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Paraguayan coffee production.

Paraguayan coffee production

Paraguay is an independent, landlocked republic of South America situated in the south central part of the continent and encircled by Bolivia, Brazil and Argentina. Its total area is 406,752 k [m.sup.2], cleft into two quite distinct parts by the great river Paraguay. Rivers play a vital role in the nation's economy, and the name of the country is said to derive from the Guarani Indian word meaning "place with a great river."

The vast majority of the 3.5 million inhabitants are native Paraguayans who pride themselves on their Guarani descent, the Guaranis being the original Indian inhabitants of the country. There is also a sizeable immigrant population which includes Brazilians, several thousand of whom have planted twenty million coffee trees in the Canindeyu area close to Brazil.

Cofee was initially planted in Paraguay more than 200 years ago in the eastern Cordillera zone of the country. Some of these plantations still exist today, but the main producing area is the Brazilian frontier area. The dramatic 1975 frost caused the abandonment of plantations established by Brazilian immigrants in the 1950's further north in the Pedro Juan Caballero area.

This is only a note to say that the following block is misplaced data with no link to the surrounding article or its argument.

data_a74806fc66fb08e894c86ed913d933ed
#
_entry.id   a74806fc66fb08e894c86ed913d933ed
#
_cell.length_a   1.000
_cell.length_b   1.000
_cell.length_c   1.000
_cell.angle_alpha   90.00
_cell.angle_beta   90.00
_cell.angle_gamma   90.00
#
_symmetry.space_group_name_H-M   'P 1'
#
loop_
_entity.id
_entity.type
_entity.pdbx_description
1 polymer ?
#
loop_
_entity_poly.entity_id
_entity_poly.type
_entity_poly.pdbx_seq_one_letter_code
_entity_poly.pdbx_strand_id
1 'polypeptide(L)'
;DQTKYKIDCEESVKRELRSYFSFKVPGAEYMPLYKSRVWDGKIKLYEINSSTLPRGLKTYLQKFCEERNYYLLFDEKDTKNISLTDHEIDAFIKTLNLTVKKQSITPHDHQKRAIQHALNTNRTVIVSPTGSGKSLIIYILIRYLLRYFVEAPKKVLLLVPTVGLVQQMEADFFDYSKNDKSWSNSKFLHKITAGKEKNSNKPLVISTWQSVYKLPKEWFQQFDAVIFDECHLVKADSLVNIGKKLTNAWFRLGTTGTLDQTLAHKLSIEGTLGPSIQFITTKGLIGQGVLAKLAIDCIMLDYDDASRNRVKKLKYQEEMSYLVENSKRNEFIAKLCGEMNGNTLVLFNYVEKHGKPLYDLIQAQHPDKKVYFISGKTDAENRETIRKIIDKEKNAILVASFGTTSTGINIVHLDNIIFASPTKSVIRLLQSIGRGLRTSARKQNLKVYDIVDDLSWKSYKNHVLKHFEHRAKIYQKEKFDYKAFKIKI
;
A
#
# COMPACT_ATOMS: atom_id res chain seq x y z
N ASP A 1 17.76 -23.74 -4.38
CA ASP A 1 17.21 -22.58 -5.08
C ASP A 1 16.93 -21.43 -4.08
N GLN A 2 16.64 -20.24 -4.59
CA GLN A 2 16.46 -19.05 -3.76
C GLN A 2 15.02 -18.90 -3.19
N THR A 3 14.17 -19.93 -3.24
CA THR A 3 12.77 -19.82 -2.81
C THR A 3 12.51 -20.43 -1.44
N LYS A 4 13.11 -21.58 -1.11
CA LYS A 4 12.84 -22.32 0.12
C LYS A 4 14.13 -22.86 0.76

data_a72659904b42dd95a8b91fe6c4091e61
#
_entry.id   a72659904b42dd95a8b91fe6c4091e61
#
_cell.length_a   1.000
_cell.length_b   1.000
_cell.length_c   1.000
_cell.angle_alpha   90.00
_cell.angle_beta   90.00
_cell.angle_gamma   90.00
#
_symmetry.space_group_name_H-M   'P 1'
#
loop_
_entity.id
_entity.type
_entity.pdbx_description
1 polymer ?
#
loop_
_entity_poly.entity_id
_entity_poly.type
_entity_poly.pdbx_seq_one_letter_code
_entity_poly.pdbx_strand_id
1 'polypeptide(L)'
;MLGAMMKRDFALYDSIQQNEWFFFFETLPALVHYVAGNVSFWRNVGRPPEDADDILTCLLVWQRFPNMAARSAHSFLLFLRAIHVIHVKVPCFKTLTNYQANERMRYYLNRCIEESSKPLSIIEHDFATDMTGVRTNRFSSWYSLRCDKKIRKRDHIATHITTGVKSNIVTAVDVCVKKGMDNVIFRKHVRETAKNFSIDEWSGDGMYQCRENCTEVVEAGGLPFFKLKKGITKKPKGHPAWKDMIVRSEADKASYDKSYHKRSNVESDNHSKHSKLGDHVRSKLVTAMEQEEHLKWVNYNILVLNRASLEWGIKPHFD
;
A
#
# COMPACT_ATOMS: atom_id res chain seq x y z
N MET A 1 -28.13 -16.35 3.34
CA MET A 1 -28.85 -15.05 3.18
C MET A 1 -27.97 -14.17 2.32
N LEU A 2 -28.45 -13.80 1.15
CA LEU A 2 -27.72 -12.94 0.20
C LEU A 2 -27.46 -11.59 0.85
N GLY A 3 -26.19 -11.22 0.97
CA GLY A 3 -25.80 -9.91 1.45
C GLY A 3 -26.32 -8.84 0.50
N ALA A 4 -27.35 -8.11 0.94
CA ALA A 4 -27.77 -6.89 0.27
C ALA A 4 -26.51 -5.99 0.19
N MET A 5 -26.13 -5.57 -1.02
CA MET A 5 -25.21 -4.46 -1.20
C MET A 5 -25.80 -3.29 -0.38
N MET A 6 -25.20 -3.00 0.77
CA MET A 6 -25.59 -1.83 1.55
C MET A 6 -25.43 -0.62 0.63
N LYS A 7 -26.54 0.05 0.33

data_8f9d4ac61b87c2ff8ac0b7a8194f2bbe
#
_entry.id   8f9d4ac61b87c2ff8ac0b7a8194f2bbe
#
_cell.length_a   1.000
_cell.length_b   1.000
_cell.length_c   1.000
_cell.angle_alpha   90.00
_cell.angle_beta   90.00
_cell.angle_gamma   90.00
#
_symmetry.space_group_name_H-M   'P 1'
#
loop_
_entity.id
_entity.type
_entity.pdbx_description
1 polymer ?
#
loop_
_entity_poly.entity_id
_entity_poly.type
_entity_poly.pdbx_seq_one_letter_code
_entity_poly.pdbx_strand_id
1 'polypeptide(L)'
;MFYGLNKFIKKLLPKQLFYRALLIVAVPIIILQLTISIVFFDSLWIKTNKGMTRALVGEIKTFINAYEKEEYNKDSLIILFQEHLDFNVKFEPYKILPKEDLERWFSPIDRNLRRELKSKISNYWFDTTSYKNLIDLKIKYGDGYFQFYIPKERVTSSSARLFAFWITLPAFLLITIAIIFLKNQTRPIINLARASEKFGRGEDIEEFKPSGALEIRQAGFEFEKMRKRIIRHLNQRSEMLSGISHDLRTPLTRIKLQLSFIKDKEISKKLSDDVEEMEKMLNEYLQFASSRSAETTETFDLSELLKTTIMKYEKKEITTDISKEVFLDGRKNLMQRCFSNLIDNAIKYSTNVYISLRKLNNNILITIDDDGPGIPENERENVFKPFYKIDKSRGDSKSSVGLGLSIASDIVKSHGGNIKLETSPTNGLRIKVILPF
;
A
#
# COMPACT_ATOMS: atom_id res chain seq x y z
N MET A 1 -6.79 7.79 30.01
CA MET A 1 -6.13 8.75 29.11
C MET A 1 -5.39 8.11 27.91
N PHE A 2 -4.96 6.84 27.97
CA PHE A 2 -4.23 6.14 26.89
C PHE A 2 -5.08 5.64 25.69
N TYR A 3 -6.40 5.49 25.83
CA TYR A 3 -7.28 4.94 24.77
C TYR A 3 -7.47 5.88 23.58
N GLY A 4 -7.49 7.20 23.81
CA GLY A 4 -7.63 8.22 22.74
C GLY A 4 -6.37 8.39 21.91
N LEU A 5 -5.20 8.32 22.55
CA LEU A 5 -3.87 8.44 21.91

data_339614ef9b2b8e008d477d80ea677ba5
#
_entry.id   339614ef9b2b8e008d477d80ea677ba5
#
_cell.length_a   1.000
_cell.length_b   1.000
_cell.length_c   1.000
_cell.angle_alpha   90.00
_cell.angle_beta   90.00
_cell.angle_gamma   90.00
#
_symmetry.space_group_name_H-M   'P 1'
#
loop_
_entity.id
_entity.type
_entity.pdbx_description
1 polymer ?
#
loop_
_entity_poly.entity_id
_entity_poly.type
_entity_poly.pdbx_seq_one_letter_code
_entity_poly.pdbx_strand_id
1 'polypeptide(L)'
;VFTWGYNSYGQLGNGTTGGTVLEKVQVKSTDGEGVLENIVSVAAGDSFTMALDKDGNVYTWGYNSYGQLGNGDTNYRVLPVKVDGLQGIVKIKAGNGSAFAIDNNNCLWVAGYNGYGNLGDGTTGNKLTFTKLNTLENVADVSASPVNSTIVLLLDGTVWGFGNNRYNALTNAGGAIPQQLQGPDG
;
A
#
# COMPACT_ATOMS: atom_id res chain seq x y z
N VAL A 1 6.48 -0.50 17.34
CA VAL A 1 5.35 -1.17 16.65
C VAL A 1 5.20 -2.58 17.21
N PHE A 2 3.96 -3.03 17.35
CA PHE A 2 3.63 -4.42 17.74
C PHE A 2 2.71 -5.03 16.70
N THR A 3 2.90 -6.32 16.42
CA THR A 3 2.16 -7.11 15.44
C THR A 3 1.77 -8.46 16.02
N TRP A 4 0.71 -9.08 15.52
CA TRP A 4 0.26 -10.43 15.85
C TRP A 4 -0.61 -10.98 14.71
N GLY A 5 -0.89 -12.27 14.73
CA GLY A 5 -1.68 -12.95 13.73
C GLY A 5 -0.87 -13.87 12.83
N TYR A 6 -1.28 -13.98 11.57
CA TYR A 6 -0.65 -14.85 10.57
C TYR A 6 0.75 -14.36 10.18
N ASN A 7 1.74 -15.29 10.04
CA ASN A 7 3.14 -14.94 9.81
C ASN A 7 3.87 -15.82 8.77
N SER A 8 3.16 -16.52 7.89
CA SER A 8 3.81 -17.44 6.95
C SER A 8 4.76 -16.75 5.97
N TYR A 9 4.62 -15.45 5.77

The climate is subtropical, with the coffee growing area lying just south of the Tropic of Capricorn. Average annual rainfall is 67 inches, frost occurs somewhere in the country every year. The area to be planted for coffee is cleared of forest, which is cut down and burned. The seeds are then planted between the tree stumps in straight lines with a spacing of 2.50 to 4 meters between the rows.

Alternatively, the seeds are planted in nurseries and transplantaed when they are approximately 40 centimeters high. Coffee trees are always planted on the ridges where the risk of frost is less probable. Trees start producing sometimes between their third and fourth year, with the first large crop in the fifth year. The number of trees per hectare varies according to the spacing, and is between 1,000 to 2,000.

Each bush "cova" contains a number of individual trees. The most popular amount was four to five trees in each "cova," but many producers today plant only two trees to each "cova" and plant the bushes closer together. Normally, a tree produces for at least 20 years or more.

In Paraguay, all labor is manual as it is impossible to use tractors for cultivation because of the stumps and logs which lie between coffee rows. Pruning and spraying take place at frequent intervals, and fertilization every 10 years. The coffee trees start flowering in Paraguay in September and continue until the end of November. Harvesting starts at the end of June, beginning of July, and continues for approximately three months.

The cherries are harvested by hand, with a whole families participating in the harvest. A tree produces one kilogram of beans every two years. The cherries are taken to a central collecting point for drying and peeling. Most farmers dry the cherries in open yards exposed to the sun. Larger plantations use machinery to dry and clean. The beans are then processed, classified and trucked to the capital of Asuncion for preparation for export.